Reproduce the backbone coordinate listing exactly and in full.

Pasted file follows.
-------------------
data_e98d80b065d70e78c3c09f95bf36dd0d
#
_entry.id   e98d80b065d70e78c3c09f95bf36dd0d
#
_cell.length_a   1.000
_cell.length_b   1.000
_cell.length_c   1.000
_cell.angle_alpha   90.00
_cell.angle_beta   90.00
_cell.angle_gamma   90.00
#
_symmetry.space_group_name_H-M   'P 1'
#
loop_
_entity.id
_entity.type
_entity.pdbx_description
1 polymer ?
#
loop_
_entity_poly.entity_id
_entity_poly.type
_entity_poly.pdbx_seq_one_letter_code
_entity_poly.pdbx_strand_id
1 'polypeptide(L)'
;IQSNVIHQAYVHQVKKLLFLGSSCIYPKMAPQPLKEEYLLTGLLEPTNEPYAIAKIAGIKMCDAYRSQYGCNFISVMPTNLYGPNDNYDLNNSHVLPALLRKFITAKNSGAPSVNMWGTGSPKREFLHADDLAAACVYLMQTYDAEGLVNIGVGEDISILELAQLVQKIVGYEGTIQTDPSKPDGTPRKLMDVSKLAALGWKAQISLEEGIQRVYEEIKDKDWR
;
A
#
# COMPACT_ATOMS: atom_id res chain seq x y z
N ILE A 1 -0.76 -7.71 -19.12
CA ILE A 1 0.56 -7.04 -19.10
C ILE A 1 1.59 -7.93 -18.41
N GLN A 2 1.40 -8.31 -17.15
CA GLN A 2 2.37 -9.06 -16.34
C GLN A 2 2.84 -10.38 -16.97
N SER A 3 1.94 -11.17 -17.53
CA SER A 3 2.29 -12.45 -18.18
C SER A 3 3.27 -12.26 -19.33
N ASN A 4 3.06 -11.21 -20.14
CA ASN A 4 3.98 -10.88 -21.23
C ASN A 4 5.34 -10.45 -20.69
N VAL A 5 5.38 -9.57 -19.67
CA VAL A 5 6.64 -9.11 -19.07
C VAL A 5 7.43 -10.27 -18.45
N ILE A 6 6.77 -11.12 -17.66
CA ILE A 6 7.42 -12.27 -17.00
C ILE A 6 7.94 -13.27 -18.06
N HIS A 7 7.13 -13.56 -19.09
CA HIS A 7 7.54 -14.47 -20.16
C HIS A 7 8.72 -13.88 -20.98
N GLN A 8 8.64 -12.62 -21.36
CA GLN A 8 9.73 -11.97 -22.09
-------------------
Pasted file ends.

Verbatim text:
data_e98d80b065d70e78c3c09f95bf36dd0d
#
_entry.id   e98d80b065d70e78c3c09f95bf36dd0d
#
_cell.length_a   1.000
_cell.length_b   1.000
_cell.length_c   1.000
_cell.angle_alpha   90.00
_cell.angle_beta   90.00
_cell.angle_gamma   90.00
#
_symmetry.space_group_name_H-M   'P 1'
#
loop_
_entity.id
_entity.type
_entity.pdbx_description
1 polymer ?
#
loop_
_entity_poly.entity_id
_entity_poly.type
_entity_poly.pdbx_seq_one_letter_code
_entity_poly.pdbx_strand_id
1 'polypeptide(L)'
;IQSNVIHQAYVHQVKKLLFLGSSCIYPKMAPQPLKEEYLLTGLLEPTNEPYAIAKIAGIKMCDAYRSQYGCNFISVMPTNLYGPNDNYDLNNSHVLPALLRKFITAKNSGAPSVNMWGTGSPKREFLHADDLAAACVYLMQTYDAEGLVNIGVGEDISILELAQLVQKIVGYEGTIQTDPSKPDGTPRKLMDVSKLAALGWKAQISLEEGIQRVYEEIKDKDWR
;
A
#
# COMPACT_ATOMS: atom_id res chain seq x y z
N ILE A 1 -0.76 -7.71 -19.12
CA ILE A 1 0.56 -7.04 -19.10
C ILE A 1 1.59 -7.93 -18.41
N GLN A 2 1.40 -8.31 -17.15
CA GLN A 2 2.37 -9.06 -16.34
C GLN A 2 2.84 -10.38 -16.97
N SER A 3 1.94 -11.17 -17.53
CA SER A 3 2.29 -12.45 -18.18
C SER A 3 3.27 -12.26 -19.33
N ASN A 4 3.06 -11.21 -20.14
CA ASN A 4 3.98 -10.88 -21.23
C ASN A 4 5.34 -10.45 -20.69
N VAL A 5 5.38 -9.57 -19.67
CA VAL A 5 6.64 -9.11 -19.07
C VAL A 5 7.43 -10.27 -18.45
N ILE A 6 6.77 -11.12 -17.66
CA ILE A 6 7.42 -12.27 -17.00
C ILE A 6 7.94 -13.27 -18.06
N HIS A 7 7.13 -13.56 -19.09
CA HIS A 7 7.54 -14.47 -20.16
C HIS A 7 8.72 -13.88 -20.98
N GLN A 8 8.64 -12.62 -21.36
CA GLN A 8 9.73 -11.97 -22.09